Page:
Tag Archives: Student

The walk of an angry, premenstrual psychopath

Last week I became a published journalist!  Woot, woot!  An article I wrote ended up on the Times Union website.  Very exciting.  It was no easy task.

A story I had read really got me irritated.  Here is the article. It seems that my fellow Saint Rose students are suspected of repeatedly damaging school property to keep a shortcut intact.

I was annoyed that my fellow classmates would destruct property just so they could create a short cut.  The more I thought of it, it just didn’t seem right.  There just had to be more to it.

Then I read the sentence where the student said that the short cut saved her a “solo walk down Partridge” street.  Hmmm…

I go to school at night when it is dark.  I park right next to the school.  I pump myself up before I get out of the car the way that Rocky Balboa does before a fight.  I listen to work-out music to psyche myself up for the well-lit walk of oh about 50 feet into the building.  When I get out, I put my angry face on, shoulders back and walk into class like an angry, premenstrual psychopath.  This is my way to ward off any potential predators.  I stare down strangers with a psychotic gaze that dares them to mess with me.

If I had to take an evening stroll longer than my 50 foot maximum I would probably drop out of school.

So this fence cutting sport had me intrigued and I decided to scratch a little deeper.

The roads around our campus have had a history of crime.  I wondered if anyone was using this shortcut as a way to get on to school grounds as quickly as possible and to avoid a walk on the street.

Seems I was right.  That is what motivated me to write this article.  Here is the article.

I wonder if the students will take action and what the school will do in response.  It would make for a great follow-up story.

What do you think?  Who is being irresponsible here, the students or the school?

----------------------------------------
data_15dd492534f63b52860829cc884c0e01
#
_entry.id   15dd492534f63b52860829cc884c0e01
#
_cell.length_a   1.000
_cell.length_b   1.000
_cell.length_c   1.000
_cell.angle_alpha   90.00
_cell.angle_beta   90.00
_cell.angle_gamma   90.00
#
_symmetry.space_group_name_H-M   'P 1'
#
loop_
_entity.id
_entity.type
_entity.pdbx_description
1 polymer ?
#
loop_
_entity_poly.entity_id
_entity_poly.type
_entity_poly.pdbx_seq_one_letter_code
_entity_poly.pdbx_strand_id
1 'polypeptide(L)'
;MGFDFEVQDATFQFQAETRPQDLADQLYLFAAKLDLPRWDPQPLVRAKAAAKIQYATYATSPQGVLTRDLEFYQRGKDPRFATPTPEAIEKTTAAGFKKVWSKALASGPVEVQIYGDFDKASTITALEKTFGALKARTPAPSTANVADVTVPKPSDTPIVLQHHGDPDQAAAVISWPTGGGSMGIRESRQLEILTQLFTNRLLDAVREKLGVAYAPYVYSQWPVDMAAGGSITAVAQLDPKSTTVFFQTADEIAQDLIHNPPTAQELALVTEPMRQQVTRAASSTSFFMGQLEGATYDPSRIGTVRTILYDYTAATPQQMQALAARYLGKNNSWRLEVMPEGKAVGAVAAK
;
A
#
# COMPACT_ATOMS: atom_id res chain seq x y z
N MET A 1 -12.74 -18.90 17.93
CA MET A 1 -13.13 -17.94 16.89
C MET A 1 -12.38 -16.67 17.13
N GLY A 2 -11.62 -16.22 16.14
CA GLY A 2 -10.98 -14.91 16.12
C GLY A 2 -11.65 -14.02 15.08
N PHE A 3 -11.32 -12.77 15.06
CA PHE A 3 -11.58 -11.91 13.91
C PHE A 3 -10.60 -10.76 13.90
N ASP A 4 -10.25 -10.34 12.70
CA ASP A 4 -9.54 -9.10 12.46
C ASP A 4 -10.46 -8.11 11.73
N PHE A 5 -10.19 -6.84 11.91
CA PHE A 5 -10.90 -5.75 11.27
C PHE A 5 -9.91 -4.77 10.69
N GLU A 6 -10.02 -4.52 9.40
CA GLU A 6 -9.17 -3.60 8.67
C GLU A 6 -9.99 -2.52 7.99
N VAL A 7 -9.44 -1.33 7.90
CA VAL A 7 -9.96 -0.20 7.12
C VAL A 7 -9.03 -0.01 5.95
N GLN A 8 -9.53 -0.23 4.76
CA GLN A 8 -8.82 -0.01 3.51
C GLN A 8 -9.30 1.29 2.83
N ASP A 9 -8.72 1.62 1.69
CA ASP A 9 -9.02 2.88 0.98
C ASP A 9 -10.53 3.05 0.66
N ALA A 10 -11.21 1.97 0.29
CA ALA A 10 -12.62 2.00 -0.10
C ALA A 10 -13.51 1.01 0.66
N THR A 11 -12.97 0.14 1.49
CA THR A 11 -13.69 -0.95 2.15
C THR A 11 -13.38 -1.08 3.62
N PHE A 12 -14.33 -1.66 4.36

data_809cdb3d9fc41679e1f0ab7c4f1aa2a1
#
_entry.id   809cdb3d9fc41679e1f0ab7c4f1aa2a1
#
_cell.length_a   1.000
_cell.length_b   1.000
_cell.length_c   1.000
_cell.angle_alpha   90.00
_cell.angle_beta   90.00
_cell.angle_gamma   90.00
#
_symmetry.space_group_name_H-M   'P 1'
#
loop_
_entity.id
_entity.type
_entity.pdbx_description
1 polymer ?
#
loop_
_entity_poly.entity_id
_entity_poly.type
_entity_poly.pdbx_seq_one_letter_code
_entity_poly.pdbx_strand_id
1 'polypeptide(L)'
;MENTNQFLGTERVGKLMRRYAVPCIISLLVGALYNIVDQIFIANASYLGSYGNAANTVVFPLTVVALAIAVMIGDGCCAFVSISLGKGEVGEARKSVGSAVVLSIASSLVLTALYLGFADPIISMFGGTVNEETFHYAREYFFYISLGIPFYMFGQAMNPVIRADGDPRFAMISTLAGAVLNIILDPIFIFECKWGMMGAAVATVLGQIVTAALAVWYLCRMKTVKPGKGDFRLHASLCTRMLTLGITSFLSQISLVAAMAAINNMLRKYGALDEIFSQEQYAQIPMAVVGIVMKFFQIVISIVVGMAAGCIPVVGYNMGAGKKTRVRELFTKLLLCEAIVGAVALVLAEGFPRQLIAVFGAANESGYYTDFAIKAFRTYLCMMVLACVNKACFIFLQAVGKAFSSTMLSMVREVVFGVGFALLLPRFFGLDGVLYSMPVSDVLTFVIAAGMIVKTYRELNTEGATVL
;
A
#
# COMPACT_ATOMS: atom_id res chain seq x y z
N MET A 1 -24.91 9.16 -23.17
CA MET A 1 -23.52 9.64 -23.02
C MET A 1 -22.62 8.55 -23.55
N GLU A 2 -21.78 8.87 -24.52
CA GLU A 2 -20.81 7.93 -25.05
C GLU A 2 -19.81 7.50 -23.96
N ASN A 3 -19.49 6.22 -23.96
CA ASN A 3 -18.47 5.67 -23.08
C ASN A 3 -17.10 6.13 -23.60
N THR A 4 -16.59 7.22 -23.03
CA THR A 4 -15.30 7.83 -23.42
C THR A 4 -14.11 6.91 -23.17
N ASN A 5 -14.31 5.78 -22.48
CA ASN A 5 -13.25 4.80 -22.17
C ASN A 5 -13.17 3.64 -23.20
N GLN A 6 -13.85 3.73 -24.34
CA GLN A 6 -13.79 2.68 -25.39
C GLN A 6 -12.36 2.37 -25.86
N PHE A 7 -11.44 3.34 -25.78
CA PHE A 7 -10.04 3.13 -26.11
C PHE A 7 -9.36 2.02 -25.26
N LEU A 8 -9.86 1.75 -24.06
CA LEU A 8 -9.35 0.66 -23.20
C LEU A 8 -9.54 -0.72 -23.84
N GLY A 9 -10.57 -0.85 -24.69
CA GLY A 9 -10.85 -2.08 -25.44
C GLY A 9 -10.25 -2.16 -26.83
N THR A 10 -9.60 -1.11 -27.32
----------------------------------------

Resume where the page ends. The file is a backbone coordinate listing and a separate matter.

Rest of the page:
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Filed under adult education, Alicia Legg, Continuing Education, No Adult Left Behind

Group Dynamics

As a mature student, there is one area in my college pursuits that I continue to struggle with – group work.  This is where you find out exactly what you and your classmates are made of.  If you are depending on each other for the grade, well then things get interesting really quick. 

In one of the classes I have this semester, we have some big, bold personalities.  That’s cool; I prefer this to the lame and the meek.  However, if you put all the big and bolds in one group then it takes a few weeks to get your groove and sort out who is the Alpha Dog and how the rest of the pack is going to file in place. 

The course is really interesting and the teacher has a neat way of viewing the world.   I look forward to each class because of that alone.

At the end of  the class, we split into two groups.  It was a simple divide of where people sat in the room.  The division splits us in such a way that all the people in their twenties are on one side and all of us that are in our thirties (or over) are on the other side.  One guy sitting on the other side of the room referred to the 30’s crowd (without a lick of malice) as the “elders”.